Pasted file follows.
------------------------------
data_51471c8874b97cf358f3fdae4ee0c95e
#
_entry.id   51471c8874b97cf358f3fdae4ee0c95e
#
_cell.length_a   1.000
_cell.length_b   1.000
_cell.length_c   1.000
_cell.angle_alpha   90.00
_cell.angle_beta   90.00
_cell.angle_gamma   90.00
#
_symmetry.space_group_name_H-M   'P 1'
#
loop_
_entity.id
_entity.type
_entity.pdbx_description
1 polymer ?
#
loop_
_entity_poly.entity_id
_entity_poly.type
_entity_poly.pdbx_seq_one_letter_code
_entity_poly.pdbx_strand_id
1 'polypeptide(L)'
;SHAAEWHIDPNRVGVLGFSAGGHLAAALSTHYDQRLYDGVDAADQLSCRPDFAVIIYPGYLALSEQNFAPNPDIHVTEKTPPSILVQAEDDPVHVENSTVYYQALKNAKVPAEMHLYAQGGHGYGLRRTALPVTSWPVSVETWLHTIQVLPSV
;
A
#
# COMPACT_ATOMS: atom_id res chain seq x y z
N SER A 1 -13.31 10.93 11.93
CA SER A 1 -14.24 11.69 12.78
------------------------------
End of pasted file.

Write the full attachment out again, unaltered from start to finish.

data_51471c8874b97cf358f3fdae4ee0c95e
#
_entry.id   51471c8874b97cf358f3fdae4ee0c95e
#
_cell.length_a   1.000
_cell.length_b   1.000
_cell.length_c   1.000
_cell.angle_alpha   90.00
_cell.angle_beta   90.00
_cell.angle_gamma   90.00
#
_symmetry.space_group_name_H-M   'P 1'
#
loop_
_entity.id
_entity.type
_entity.pdbx_description
1 polymer ?
#
loop_
_entity_poly.entity_id
_entity_poly.type
_entity_poly.pdbx_seq_one_letter_code
_entity_poly.pdbx_strand_id
1 'polypeptide(L)'
;SHAAEWHIDPNRVGVLGFSAGGHLAAALSTHYDQRLYDGVDAADQLSCRPDFAVIIYPGYLALSEQNFAPNPDIHVTEKTPPSILVQAEDDPVHVENSTVYYQALKNAKVPAEMHLYAQGGHGYGLRRTALPVTSWPVSVETWLHTIQVLPSV
;
A
#
# COMPACT_ATOMS: atom_id res chain seq x y z
N SER A 1 -13.31 10.93 11.93
CA SER A 1 -14.24 11.69 12.78